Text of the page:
eTool has developed a warehouse benchmark study in collaboration with CTE, a Brazilian Engineering and Consultancy firm, following the growing demand for Life Cycle Design services in LEED certified projects.
The objective of this study is to share benchmarking results, deep dive on project hot spot areas, identify the best improvement strategies and assist design teams to set impact reduction targets at concept stage.
LEED is helping drive the use of Life Cycle Assessment in construction and this study encompasses the final design of seven warehouses in Brazil that were assessed according to the Building Life Cycle Impact Reduction credit (MRc1 – Option 4 – Whole Building LCA).
The size of these projects vary between 62,818 m2 and 6,128 m2. Functional equivalence comparison also considered an average height of 13.6m.
The LCA credit is focused on project´s core, structure and enclosure materials impacts and the reduced scope includes the following life cycle modules:
- A1-A3 – Product Stage
- A4 – Transport
- B1-B5 – Use, Maintenance, Replacement
- C1-C4 – End of Life
eToolLCD software was used to conduct the study using Life Cycle Strategies North American v17 Life Cycle Inventory, compliant with EN15804 and ISO14044. The impact assessment method is CML – IA baseline V4.5. Service life is 60 years.
The construction scope covers the complete building envelope and structural elements, including footings and foundations, structural floors, columns, beams, structural wall assembly (from cladding to interior finishes), external doors, glazing, and roof assemblies. Estimated demolition impacts are also included.
LEED certified warehouse (Brazil) – Carbon benchmark
Typical warehouse construction in Brazil uses reinforced concrete footing and piling, concrete slab, prefabricated concrete columns and beams, rendered concrete block walls, concrete panels or steel cladding, steel roof structure and insulated steel roof covering.
The majority of the materials´impacts are associated with concrete and steel. The use of clinker replacement in cement is becoming more common and partial use of blast furnace slag was assumed in concrete mix for foundation and structural floors. Above average percentage of high recycled content in steel reinforcement was also considered as part of the benchmark model. These assumptions will help drive change in the segment as they become more common and are now considered typical practice for LEED certified projects.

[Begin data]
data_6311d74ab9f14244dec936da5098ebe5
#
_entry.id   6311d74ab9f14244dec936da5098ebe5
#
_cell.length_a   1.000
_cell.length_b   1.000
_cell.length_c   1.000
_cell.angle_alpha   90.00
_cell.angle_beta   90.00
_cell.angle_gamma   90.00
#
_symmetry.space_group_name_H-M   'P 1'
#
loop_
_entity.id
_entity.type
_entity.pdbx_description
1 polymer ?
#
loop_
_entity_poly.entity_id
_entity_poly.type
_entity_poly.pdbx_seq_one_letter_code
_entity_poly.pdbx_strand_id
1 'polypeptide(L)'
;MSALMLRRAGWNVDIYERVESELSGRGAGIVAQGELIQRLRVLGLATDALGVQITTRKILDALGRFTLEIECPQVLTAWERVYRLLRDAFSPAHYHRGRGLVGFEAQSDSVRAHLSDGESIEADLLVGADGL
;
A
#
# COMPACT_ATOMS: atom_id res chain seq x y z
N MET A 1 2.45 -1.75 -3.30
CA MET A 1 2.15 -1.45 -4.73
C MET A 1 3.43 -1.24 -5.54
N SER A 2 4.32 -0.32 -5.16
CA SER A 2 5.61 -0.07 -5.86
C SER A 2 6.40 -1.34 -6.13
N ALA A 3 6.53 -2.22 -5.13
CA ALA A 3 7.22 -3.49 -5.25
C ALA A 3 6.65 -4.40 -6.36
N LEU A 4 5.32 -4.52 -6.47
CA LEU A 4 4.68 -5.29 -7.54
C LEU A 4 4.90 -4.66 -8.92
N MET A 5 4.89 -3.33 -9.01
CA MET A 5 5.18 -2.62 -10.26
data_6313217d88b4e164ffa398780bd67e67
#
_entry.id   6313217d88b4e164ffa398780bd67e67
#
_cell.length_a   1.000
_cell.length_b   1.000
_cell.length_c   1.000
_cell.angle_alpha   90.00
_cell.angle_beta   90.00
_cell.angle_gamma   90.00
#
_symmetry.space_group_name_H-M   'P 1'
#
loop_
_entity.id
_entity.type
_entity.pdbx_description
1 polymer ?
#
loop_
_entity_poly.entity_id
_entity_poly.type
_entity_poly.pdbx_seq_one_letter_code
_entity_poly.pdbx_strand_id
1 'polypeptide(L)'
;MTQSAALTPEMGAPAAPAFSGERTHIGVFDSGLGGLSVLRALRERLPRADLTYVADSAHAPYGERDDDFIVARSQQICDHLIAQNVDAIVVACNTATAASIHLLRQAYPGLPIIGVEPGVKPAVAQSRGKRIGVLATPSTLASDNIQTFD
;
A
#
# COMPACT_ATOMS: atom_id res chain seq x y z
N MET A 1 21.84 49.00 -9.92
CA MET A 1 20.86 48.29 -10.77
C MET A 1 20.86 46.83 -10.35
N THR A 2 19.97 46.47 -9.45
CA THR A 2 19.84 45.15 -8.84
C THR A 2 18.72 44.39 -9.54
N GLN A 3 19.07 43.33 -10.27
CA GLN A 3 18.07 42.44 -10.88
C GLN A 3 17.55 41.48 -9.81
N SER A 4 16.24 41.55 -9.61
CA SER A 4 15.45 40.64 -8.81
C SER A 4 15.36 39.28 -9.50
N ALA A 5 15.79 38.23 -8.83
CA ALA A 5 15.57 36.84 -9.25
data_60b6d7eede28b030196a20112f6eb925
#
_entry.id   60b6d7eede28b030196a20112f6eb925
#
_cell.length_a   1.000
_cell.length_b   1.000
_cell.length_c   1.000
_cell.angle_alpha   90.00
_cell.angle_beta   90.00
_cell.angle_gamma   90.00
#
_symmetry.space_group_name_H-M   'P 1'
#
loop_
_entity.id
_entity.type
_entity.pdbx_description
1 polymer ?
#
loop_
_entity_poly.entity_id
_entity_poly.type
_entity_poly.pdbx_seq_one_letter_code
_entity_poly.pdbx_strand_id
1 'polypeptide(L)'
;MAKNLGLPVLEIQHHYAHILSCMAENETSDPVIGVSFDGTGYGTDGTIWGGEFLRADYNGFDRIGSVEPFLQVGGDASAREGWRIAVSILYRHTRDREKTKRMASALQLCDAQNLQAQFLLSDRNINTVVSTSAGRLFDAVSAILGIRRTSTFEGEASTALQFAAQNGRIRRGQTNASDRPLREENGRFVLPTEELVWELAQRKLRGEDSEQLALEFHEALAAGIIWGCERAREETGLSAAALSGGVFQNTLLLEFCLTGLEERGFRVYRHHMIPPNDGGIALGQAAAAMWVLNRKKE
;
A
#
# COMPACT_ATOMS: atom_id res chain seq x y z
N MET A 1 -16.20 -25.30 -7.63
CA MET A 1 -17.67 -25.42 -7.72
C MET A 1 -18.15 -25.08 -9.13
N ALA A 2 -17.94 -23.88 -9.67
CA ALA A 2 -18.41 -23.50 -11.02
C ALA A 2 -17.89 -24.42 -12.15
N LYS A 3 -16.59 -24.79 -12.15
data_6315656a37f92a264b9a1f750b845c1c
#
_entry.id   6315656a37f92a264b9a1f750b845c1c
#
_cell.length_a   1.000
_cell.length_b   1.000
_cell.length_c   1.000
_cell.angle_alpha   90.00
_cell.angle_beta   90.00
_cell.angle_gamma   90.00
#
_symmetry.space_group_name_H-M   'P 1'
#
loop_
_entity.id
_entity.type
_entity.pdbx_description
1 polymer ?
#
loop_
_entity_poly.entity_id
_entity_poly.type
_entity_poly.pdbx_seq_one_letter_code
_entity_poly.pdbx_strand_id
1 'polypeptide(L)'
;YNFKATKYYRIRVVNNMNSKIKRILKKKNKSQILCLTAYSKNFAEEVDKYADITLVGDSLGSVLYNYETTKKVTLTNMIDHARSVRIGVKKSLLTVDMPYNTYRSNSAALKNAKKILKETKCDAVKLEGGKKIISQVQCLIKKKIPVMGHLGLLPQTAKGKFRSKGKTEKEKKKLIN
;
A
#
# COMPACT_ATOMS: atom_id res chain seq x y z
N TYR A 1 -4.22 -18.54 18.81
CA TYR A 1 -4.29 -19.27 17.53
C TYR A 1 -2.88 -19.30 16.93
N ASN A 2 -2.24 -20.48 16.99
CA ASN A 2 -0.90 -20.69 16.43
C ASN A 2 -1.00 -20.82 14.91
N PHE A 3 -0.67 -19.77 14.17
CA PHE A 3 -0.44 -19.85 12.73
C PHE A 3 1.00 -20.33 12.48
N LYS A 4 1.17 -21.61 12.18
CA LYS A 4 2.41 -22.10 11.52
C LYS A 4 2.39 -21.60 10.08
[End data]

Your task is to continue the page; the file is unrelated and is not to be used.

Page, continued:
LEED warehouse (27859 m2) – material inventory summary
LEED warehouse benchmark – EN15978 table (reduced scope)
Good structural design can significantly reduce embodied carbon, especially when different scenarios are tested at concept stage. Not only evaluating the impacts of materials but also the effect of different construction methods and technologies. eToolLCD users can quickly assess warehouse environmental impacts at concept design stage using whole warehouse template (component level) available in the software. Note this custom template is developed following LEED credit requirements and covers a limited scope. eTool encourages a whole of project analysis including all life cycle stages and full construction scope. This allows early stage analysis to help inform design teams test different scenarios and potential improvement strategies before progressing to detailed design stage.
For more information please contact us.